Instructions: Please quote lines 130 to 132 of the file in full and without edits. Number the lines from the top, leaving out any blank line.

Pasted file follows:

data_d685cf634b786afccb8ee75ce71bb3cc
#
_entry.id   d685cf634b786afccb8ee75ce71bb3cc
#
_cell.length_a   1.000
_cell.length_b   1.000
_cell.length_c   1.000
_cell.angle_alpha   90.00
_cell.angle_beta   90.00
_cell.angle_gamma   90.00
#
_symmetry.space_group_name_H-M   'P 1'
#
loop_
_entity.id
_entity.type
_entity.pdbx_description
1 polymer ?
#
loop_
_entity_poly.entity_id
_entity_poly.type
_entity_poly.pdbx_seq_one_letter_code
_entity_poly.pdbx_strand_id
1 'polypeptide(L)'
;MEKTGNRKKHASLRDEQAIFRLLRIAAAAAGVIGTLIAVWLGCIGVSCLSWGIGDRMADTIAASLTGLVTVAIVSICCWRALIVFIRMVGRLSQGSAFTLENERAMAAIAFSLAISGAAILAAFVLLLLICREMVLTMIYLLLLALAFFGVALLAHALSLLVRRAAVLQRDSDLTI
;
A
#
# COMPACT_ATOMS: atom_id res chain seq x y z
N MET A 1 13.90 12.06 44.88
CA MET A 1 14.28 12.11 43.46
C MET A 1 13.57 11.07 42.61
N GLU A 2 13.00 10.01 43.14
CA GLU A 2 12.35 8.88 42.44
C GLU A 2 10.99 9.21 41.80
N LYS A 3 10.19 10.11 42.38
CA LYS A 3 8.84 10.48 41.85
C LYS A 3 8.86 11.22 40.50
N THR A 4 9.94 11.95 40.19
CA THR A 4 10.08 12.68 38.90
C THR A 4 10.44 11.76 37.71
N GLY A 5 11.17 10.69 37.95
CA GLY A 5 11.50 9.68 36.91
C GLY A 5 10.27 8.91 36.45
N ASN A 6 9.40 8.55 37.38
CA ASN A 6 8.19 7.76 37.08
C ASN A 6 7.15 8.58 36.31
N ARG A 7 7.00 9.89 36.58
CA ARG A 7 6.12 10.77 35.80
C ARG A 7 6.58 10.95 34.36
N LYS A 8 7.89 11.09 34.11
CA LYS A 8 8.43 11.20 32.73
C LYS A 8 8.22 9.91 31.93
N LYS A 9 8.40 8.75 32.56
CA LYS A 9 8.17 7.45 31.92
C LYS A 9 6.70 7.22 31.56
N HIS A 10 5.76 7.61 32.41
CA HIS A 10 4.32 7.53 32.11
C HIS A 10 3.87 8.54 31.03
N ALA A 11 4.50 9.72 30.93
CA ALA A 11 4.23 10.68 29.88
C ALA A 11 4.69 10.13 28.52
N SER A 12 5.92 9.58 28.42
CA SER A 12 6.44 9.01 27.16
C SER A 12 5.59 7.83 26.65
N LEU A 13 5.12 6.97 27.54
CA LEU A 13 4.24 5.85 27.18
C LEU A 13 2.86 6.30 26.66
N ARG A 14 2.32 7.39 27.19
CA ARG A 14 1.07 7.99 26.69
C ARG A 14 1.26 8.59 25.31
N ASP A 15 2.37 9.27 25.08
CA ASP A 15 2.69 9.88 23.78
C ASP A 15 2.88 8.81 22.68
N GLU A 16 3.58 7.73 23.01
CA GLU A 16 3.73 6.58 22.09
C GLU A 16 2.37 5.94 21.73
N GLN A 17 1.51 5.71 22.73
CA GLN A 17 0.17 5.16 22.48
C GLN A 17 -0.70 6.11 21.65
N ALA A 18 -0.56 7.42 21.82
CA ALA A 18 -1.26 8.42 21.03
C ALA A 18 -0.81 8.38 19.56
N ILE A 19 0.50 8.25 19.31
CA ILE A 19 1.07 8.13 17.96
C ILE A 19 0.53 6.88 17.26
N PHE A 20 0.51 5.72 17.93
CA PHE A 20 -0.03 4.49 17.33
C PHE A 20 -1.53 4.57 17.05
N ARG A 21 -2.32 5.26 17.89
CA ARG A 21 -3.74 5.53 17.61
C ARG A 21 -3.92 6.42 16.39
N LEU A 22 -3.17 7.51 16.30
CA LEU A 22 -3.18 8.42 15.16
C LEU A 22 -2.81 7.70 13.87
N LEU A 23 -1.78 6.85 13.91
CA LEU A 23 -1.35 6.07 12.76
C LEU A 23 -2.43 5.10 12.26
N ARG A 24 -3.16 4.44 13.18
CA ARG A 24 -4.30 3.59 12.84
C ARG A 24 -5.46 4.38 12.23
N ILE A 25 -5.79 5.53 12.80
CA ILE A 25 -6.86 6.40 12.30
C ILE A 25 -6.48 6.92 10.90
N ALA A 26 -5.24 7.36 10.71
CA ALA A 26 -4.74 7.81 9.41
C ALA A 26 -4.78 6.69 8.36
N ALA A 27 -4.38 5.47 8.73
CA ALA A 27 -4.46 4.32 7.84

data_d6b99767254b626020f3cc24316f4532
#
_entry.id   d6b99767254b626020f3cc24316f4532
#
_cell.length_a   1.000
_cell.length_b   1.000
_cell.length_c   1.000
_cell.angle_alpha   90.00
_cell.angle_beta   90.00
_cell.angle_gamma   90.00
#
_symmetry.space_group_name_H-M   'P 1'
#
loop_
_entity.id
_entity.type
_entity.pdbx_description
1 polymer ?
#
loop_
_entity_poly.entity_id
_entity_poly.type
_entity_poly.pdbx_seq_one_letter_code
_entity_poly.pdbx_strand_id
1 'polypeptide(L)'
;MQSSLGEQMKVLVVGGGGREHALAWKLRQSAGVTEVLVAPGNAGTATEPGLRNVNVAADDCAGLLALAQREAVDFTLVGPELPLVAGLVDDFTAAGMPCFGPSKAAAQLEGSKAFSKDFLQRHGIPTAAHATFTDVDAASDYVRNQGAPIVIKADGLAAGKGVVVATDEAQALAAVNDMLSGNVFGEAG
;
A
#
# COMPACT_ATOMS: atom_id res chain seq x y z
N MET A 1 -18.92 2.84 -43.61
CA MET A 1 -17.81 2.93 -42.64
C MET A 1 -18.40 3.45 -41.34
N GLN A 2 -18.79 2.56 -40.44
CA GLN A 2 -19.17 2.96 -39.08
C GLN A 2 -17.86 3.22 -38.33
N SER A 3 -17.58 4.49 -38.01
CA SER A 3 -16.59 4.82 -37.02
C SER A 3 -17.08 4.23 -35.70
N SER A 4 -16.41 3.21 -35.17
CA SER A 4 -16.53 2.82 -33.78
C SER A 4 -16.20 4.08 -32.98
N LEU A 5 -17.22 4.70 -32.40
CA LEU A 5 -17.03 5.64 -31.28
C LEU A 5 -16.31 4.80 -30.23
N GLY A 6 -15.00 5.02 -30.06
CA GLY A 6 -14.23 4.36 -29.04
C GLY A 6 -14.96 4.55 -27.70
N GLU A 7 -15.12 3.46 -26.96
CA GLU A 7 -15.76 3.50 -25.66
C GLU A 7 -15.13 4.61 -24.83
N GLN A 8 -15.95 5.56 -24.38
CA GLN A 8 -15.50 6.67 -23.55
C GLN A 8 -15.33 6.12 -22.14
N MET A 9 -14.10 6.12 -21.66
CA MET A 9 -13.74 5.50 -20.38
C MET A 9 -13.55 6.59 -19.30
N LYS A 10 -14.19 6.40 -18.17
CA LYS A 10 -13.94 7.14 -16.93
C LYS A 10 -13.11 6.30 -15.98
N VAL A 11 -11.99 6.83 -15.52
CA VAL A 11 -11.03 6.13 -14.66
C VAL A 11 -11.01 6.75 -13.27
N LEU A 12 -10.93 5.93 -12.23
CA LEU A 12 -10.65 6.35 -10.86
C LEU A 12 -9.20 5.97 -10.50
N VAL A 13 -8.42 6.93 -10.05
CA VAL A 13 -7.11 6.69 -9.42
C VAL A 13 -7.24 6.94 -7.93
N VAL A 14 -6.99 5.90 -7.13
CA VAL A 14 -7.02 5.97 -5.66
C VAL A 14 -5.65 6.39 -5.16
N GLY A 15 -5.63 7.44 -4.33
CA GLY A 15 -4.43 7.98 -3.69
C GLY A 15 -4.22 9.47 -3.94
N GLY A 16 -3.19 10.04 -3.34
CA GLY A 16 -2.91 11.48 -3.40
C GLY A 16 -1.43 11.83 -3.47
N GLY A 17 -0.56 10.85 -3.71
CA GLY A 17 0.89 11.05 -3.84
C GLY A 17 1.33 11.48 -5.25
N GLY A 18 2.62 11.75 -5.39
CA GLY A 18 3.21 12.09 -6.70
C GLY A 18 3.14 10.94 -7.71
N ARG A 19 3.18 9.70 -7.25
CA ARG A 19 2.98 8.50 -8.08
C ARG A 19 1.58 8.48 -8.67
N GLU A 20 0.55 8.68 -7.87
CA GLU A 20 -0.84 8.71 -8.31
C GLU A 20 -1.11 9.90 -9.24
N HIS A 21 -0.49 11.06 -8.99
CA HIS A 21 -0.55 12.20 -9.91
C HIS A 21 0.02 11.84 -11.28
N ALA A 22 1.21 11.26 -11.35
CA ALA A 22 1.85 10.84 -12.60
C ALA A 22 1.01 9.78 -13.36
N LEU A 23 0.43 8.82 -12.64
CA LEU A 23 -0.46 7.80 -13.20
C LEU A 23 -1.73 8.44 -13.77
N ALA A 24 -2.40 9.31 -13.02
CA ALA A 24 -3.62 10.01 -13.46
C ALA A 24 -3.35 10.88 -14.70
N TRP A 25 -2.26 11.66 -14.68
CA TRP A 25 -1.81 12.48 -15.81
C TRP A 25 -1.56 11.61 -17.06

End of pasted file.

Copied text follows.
loop_
_entity_poly.entity_id
_entity_poly.type